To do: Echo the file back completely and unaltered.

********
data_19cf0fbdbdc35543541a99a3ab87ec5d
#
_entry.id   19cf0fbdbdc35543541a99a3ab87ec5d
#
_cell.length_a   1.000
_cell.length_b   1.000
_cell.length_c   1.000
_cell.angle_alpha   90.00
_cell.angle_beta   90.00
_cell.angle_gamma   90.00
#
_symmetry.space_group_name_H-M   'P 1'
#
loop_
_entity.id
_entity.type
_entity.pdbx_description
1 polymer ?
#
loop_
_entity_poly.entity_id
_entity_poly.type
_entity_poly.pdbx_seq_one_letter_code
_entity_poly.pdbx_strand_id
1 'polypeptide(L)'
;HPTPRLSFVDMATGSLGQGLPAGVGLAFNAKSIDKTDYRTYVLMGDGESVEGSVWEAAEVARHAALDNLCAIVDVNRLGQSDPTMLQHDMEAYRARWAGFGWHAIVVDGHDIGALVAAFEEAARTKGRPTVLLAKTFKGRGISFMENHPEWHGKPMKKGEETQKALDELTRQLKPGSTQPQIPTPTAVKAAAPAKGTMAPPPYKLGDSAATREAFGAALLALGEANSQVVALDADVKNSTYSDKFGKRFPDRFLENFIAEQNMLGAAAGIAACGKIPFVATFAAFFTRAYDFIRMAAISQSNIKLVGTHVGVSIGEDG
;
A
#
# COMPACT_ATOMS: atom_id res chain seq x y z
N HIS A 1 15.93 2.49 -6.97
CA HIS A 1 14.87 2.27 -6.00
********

data_19cf0fbdbdc35543541a99a3ab87ec5d
#
_entry.id   19cf0fbdbdc35543541a99a3ab87ec5d
#
_cell.length_a   1.000
_cell.length_b   1.000
_cell.length_c   1.000
_cell.angle_alpha   90.00
_cell.angle_beta   90.00
_cell.angle_gamma   90.00
#
_symmetry.space_group_name_H-M   'P 1'
#
loop_
_entity.id
_entity.type
_entity.pdbx_description
1 polymer ?
#
loop_
_entity_poly.entity_id
_entity_poly.type
_entity_poly.pdbx_seq_one_letter_code
_entity_poly.pdbx_strand_id
1 'polypeptide(L)'
;HPTPRLSFVDMATGSLGQGLPAGVGLAFNAKSIDKTDYRTYVLMGDGESVEGSVWEAAEVARHAALDNLCAIVDVNRLGQSDPTMLQHDMEAYRARWAGFGWHAIVVDGHDIGALVAAFEEAARTKGRPTVLLAKTFKGRGISFMENHPEWHGKPMKKGEETQKALDELTRQLKPGSTQPQIPTPTAVKAAAPAKGTMAPPPYKLGDSAATREAFGAALLALGEANSQVVALDADVKNSTYSDKFGKRFPDRFLENFIAEQNMLGAAAGIAACGKIPFVATFAAFFTRAYDFIRMAAISQSNIKLVGTHVGVSIGEDG
;
A
#
# COMPACT_ATOMS: atom_id res chain seq x y z
N HIS A 1 15.93 2.49 -6.97
CA HIS A 1 14.87 2.27 -6.00